Although the number of children participating in after-school programs has increased over the past five years, many children lack access to these learning opportunities, and many parents would enroll their children in these programs if they were available.
The Charles Stewart Mott Foundation recently bolstered its support of efforts to expand the availability of these programs by awarding a series of grants aimed at developing and expanding after-school programs in urban, suburban, and rural settings. The total value of the grants topped $2.2 million. Pursuing a strategy of affecting after-school programs at the national, state, and local levels, Mott awarded the grants to a national organization, a series of statewide networks, and some local programs.
The Washington, D.C.-based After School Alliance was the main beneficiary, receiving $1.2 million in general operating support of its work to expand access to after-school programs across the country. Mott is clearly interested in after-school programs as a means for increasing student interest in and exposure to STEM-related subjects. The foundation awarded McLean Hospital in Massachusetts $500,000 to collaborate with the After-School Alliance and serve as a technical and assesssment advisor for after-school networks on science, technology, and math opportunities in after-school programs.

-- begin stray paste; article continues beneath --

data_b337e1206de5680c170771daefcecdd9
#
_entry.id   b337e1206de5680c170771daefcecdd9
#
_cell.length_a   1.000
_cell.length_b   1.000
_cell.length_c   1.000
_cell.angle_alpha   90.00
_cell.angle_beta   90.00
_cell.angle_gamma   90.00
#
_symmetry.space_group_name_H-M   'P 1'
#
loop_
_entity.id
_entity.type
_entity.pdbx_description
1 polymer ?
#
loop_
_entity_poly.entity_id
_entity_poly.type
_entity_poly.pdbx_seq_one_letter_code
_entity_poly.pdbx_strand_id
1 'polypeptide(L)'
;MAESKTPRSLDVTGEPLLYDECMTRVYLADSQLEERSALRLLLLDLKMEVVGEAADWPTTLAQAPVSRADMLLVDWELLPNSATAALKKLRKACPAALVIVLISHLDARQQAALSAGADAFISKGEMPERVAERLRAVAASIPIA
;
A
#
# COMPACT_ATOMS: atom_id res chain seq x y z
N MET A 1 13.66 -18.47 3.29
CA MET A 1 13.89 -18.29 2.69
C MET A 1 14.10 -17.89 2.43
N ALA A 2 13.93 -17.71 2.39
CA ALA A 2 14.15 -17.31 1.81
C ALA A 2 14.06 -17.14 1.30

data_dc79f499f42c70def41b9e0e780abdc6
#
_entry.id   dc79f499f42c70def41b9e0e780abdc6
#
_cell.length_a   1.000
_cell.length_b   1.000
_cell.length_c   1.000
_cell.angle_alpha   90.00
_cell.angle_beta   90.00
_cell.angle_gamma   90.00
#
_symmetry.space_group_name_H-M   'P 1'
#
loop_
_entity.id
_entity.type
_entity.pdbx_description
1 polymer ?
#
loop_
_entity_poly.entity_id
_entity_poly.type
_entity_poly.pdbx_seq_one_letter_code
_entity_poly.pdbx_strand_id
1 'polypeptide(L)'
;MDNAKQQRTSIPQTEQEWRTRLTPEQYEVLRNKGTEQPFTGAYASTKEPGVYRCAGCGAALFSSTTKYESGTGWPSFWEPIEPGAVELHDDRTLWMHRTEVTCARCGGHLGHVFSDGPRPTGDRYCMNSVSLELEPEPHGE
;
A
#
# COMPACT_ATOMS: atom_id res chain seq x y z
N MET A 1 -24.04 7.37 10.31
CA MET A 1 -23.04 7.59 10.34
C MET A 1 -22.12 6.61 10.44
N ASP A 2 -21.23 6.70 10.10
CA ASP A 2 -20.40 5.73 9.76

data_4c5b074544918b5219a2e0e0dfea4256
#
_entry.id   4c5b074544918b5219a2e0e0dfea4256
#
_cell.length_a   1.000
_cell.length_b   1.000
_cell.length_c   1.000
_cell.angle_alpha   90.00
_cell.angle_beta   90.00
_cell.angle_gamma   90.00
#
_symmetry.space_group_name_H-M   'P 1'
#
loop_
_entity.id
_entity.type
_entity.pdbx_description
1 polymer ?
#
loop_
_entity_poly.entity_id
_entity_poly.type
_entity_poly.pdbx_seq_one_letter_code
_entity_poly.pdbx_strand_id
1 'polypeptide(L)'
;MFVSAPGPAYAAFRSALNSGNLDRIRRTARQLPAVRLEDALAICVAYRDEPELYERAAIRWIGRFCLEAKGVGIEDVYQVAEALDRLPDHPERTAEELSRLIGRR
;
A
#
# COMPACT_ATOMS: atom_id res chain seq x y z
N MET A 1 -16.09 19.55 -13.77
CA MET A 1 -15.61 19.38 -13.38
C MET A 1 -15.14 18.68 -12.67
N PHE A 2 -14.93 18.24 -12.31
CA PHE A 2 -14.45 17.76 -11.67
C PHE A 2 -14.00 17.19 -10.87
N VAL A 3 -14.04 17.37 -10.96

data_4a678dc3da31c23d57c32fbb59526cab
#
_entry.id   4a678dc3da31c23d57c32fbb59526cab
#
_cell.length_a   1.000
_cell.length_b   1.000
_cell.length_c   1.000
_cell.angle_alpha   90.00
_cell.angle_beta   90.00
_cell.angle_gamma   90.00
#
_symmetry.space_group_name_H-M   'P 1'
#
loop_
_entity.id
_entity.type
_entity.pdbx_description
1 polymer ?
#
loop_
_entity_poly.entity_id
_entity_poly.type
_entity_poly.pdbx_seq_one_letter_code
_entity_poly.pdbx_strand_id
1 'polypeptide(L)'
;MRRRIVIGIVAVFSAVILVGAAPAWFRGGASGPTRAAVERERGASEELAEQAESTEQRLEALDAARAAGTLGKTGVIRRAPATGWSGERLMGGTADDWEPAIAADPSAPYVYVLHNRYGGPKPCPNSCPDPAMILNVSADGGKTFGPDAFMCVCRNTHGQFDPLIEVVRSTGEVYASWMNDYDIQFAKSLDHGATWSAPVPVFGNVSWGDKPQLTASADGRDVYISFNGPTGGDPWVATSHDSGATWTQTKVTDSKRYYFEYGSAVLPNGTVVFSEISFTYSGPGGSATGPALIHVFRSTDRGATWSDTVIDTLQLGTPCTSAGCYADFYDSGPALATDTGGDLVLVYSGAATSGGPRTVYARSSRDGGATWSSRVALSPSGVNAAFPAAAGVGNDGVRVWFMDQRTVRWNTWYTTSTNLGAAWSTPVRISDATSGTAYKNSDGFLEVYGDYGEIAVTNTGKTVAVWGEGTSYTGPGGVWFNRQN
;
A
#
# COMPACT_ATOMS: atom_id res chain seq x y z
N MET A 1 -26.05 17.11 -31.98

At the state levels, Mott awarded $150,000 to the Washington Statewide Afterschool Network and grants of $15,000 each to the Afterschool Partnerships in Colorado, Tennessee Montana, and Hawaii. Mott funds will help these states forge partnership among after-school stakeholders to create cohesive after-school program networks.
Finally, one Mott grant targeted after-school programs at local levels. The foundation awarded $150,000 to After-School All-Stars to support the development and implementation of a program for at-risk youth at a Washington, D.C., middle school.
The Mott Foundation awarded these grants under its Pathways Out of Poverty program, and the awards provide an example of combining two important funding areas — in this case, after-school programs and STEM education — under one series of grants to improve student learning, close achievement gaps, and expand access to learning opportunities beyond the traditional school day.